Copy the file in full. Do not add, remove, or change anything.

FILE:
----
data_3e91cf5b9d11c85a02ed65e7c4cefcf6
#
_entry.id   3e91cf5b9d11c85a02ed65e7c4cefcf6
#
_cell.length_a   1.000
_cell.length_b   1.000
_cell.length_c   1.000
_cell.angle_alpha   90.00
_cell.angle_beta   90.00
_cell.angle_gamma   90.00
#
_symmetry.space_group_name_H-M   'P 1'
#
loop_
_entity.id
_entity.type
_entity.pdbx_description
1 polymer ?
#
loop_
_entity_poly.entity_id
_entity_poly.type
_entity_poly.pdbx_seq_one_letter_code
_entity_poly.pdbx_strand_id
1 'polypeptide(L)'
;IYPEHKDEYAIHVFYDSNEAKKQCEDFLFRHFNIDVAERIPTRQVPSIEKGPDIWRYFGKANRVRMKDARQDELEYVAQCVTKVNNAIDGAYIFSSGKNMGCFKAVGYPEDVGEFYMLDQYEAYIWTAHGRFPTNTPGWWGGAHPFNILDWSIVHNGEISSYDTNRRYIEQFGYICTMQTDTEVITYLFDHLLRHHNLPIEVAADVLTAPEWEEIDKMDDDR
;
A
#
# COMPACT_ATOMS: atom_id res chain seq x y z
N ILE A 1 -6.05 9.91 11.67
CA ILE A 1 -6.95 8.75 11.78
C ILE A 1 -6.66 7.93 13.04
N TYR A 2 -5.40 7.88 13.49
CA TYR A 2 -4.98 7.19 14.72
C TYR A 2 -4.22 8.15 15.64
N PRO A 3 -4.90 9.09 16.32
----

data_3e91cf5b9d11c85a02ed65e7c4cefcf6
#
_entry.id   3e91cf5b9d11c85a02ed65e7c4cefcf6
#
_cell.length_a   1.000
_cell.length_b   1.000
_cell.length_c   1.000
_cell.angle_alpha   90.00
_cell.angle_beta   90.00
_cell.angle_gamma   90.00
#
_symmetry.space_group_name_H-M   'P 1'
#
loop_
_entity.id
_entity.type
_entity.pdbx_description
1 polymer ?
#
loop_
_entity_poly.entity_id
_entity_poly.type
_entity_poly.pdbx_seq_one_letter_code
_entity_poly.pdbx_strand_id
1 'polypeptide(L)'
;IYPEHKDEYAIHVFYDSNEAKKQCEDFLFRHFNIDVAERIPTRQVPSIEKGPDIWRYFGKANRVRMKDARQDELEYVAQCVTKVNNAIDGAYIFSSGKNMGCFKAVGYPEDVGEFYMLDQYEAYIWTAHGRFPTNTPGWWGGAHPFNILDWSIVHNGEISSYDTNRRYIEQFGYICTMQTDTEVITYLFDHLLRHHNLPIEVAADVLTAPEWEEIDKMDDDR
;
A
#
# COMPACT_ATOMS: atom_id res chain seq x y z
N ILE A 1 -6.05 9.91 11.67
CA ILE A 1 -6.95 8.75 11.78
C ILE A 1 -6.66 7.93 13.04
N TYR A 2 -5.40 7.88 13.49
CA TYR A 2 -4.98 7.19 14.72
C TYR A 2 -4.22 8.15 15.64
N PRO A 3 -4.90 9.09 16.32